Getting rupees out of an ATM proved another experience like nowhere else in the world :-) The problem was simple, I inserted my card and the ATM screen told me something in Hindi... So I went into the bank building (as ATMs in India are usually outside the main building), explained the situation to the security guard... who came with me to the ATM...! This is strange for two reasons. First, he left the bank, which thus had no security guard anymore...(!) and he carried a huge big shotgun with him...! He tried the card twice, then shook the whole ATM machine back and forth... upon which it suddenly worked in English...(!) He looked at me with a beaming big smile and said 'Ok?' It dispensed the cash, so yes 'Ok!' We found the Kaushaki hotel (N25.77056° E87.47671°) a good place to stay. Very helpful people, good rooms, secure parking and good food too!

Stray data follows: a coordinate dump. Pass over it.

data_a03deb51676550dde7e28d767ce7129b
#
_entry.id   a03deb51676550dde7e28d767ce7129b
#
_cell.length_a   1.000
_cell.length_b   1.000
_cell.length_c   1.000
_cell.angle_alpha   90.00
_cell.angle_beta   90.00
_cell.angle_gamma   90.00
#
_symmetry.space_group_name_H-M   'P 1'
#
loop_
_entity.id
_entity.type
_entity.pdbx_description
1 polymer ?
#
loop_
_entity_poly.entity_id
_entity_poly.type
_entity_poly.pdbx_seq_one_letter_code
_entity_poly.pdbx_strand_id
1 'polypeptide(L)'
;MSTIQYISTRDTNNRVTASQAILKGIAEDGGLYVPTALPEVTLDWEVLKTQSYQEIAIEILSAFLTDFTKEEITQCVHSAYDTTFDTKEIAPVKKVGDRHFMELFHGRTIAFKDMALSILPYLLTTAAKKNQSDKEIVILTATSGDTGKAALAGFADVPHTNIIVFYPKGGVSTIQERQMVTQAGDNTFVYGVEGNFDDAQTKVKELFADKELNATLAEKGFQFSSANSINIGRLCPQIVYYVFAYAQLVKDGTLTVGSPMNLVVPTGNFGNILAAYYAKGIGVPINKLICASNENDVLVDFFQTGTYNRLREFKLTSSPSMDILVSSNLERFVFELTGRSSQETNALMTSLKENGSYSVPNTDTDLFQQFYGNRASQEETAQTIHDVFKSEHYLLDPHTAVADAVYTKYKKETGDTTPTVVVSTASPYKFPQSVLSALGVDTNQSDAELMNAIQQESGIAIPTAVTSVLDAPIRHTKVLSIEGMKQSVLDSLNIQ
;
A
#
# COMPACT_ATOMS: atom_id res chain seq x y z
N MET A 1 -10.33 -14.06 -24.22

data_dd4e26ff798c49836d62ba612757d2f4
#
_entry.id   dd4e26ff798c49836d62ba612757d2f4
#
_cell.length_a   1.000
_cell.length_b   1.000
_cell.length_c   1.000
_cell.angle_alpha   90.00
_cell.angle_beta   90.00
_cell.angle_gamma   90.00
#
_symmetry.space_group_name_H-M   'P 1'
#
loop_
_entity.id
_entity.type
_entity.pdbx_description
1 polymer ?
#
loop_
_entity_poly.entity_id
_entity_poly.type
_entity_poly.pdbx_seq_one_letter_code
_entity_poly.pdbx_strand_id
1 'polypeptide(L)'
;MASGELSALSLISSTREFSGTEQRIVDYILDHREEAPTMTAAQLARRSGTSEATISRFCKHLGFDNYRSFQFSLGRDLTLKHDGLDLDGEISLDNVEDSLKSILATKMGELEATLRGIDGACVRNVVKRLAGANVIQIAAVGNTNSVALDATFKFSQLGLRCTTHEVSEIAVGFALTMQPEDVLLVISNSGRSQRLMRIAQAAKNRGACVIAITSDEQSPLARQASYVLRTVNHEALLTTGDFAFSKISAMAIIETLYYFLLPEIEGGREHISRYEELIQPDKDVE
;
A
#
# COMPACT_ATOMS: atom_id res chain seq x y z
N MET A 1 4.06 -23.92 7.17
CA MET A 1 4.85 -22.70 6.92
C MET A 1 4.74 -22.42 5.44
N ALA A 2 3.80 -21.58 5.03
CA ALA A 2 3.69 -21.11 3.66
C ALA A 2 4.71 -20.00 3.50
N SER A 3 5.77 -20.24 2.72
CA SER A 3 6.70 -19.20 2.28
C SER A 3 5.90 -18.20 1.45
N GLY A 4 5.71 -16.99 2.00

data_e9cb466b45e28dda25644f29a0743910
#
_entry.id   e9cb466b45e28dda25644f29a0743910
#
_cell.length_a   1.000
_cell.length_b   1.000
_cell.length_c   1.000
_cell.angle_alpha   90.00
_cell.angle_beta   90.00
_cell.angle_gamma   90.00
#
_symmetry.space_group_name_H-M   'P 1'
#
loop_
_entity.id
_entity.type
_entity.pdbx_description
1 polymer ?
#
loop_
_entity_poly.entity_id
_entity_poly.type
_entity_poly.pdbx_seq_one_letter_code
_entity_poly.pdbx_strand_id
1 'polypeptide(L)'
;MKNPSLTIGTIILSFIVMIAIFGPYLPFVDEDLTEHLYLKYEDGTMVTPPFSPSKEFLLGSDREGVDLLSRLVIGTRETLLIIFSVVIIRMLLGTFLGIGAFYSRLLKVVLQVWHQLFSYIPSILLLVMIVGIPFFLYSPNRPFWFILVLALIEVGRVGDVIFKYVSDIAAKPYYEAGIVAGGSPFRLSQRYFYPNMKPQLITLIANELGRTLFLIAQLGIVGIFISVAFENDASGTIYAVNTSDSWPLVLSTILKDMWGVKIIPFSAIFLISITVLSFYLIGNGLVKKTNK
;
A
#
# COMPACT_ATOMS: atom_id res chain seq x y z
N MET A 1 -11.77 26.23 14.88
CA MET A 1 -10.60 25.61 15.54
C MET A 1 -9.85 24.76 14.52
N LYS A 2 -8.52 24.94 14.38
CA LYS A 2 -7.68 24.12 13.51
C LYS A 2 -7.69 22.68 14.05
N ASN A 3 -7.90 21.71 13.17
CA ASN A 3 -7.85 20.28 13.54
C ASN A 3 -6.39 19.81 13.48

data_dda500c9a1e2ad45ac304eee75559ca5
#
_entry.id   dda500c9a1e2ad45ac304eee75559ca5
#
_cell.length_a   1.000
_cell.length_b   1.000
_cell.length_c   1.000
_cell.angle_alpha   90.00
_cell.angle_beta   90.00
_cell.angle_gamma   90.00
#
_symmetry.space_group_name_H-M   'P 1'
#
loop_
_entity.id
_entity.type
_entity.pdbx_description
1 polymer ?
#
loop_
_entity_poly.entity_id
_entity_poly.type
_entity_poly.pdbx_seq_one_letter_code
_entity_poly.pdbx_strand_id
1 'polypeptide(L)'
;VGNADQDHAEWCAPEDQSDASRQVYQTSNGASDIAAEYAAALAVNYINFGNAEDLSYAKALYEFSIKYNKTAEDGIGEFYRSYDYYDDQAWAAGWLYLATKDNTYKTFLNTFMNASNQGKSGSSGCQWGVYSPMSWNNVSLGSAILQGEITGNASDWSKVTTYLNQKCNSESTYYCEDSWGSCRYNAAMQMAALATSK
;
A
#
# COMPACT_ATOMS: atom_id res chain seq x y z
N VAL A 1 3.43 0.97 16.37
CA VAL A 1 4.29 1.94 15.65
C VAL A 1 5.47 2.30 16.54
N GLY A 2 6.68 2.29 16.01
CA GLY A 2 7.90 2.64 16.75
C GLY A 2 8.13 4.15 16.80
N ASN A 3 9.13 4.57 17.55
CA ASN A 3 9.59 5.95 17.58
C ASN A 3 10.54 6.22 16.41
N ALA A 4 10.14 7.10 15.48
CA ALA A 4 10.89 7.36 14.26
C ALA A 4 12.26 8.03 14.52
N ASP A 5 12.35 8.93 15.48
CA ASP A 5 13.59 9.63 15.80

The road from Purnia to Siliguri is pretty bad in places. Not only congestion wise but also quite a few badly damaged road sections. Having said that it's a beautiful ride along tea plantations, with the Himalayas just visible in the background. We didn't find Siliguri that enjoyable as it's just another congested town where Indians behind wheels or handlebars seem to do their utmost best to run you over. But it's the place where you can get a Sikkim permit.